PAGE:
What to Look For
A good rafting and hiking shoe will be quick to dry, offer traction on wet surfaces, and give ample support for day hikes. If you will be hiking on less strenuous, maintained trails, you should be OK to wear a lower cut shoe. However, if the hiking part of your adventure includes a heavy backpack burden and rough, rocky terrain, you may want to look into canyoneering shoes, which can offer more ankle support as well as high performance in wet environments.
Be sure to try on a variety of shoes to find the right fit and comfort level for your foot. Something that looks good in the store or online may not always be the best fit for you. If your trip is a one-time deal, you might consider renting a pair of high-quality rafting/hiking shoes from a store or local outfitter instead of buying them.
Where to Buy
Stores like REI, Eastern Mountain Sports, Track 'n Trail and Altrec Outdoors are all well-established stores that offer many styles of specialized hiking shoes. Since these stores have similarly priced products, your best bet may be to go to a brick-and-mortar store to save on shipping costs. Another option is to visit your local outdoor outfitter and try on different shoes, then order the one you like best from one of these stores online.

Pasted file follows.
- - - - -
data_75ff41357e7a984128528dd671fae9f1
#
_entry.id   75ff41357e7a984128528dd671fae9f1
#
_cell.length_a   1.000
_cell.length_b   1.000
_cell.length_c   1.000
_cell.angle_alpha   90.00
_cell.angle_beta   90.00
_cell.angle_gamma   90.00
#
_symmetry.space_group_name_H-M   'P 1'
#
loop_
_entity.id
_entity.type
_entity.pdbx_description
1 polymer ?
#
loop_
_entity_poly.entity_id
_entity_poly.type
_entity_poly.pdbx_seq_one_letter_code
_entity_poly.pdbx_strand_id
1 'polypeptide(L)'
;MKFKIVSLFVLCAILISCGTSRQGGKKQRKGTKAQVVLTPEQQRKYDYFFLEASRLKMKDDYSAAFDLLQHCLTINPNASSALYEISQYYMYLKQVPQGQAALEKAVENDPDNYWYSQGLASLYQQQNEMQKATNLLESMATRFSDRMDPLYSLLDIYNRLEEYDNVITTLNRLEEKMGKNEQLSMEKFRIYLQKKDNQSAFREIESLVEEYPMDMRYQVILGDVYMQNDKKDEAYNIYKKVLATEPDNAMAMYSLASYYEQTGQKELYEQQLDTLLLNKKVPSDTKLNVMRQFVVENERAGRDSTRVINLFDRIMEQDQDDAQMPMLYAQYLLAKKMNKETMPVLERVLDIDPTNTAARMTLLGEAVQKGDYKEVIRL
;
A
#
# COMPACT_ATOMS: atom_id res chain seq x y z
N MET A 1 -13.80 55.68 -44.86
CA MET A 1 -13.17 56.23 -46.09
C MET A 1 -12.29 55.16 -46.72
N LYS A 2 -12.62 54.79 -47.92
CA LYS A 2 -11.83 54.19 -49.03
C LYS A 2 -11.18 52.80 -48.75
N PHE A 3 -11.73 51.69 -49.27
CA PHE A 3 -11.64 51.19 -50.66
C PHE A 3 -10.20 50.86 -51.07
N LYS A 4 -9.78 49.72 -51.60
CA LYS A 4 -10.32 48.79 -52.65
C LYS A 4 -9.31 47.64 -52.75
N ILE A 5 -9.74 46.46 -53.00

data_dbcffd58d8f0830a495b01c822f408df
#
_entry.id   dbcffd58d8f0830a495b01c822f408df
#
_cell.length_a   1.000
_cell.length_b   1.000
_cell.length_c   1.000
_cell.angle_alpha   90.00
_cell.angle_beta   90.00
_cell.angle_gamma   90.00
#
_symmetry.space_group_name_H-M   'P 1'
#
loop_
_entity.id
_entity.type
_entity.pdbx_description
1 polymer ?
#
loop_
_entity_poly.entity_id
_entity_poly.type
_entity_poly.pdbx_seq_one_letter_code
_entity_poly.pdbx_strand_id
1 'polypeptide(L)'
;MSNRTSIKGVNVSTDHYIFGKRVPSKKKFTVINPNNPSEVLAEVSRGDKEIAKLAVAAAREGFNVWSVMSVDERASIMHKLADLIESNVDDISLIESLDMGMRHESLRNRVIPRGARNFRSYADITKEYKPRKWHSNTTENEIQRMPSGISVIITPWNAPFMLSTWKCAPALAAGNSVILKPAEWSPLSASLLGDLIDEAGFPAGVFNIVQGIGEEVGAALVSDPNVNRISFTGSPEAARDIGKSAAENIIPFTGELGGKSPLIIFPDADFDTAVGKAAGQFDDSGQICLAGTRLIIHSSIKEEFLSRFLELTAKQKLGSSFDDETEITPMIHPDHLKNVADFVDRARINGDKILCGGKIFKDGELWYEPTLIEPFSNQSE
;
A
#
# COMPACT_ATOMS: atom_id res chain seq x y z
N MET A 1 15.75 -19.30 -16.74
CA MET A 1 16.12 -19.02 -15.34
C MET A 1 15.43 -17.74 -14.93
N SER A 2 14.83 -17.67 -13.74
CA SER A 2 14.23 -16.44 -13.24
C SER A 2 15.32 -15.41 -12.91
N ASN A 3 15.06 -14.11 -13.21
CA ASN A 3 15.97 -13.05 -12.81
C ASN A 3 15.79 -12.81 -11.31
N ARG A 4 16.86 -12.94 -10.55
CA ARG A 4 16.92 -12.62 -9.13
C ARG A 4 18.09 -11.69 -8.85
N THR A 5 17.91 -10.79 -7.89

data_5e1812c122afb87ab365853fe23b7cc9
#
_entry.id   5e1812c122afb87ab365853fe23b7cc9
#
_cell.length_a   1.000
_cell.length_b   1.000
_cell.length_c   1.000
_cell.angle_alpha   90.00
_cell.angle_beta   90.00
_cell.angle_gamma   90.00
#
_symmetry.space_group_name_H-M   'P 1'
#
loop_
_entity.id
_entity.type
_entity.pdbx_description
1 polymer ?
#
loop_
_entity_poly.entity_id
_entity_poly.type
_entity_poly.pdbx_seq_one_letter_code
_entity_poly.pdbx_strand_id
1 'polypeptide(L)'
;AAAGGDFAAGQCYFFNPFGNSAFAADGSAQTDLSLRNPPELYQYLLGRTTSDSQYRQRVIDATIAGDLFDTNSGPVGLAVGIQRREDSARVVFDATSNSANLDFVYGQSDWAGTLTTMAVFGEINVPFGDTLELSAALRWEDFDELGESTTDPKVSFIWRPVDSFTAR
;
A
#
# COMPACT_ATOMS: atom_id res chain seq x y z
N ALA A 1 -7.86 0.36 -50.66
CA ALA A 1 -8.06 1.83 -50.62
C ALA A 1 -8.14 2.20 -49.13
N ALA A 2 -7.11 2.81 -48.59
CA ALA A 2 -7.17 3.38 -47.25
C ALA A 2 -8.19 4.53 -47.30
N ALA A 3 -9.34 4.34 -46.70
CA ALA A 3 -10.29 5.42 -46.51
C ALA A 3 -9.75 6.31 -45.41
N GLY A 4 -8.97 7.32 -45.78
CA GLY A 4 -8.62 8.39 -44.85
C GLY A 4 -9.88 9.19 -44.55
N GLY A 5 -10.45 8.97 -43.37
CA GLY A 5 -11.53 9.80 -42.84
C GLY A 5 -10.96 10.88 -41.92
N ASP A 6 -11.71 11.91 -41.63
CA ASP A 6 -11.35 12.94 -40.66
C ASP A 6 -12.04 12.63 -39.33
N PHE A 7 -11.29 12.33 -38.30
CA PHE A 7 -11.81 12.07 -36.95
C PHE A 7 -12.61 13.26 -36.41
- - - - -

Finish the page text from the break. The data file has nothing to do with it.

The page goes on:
As of 2010, a good pair of wet-dry hikers will cost somewhere between $60 and $120. A comfortable fit is one of the most important factors for hiking shoes, and the more expensive shoes may offer a more molded insole and greater durability; so if you will be using these shoes on many different treks, you may decide to pay a little more.
Merrell Water Pro Ottawa Water Shoes are a good choice for comfort and traction with its sticky Vibram soles and a compression-molded, air-cushioned footbed. The Saloman Pro Amphibian allows you to store your loose shoelaces in built-in pockets to keep them from getting snagged on rocks and brush. It also offers a series of drainage ports to increase the shoe's drying ability. If ankle support is of concern, then the 5.10 Canyoneer II may be an optimal choice. Designed specifically for foot travel in wet, rocky terrain, the Canyoneer is flexible enough to maneuver uneven terrain but offers a closure system with buckle and straps that support feet and ankles.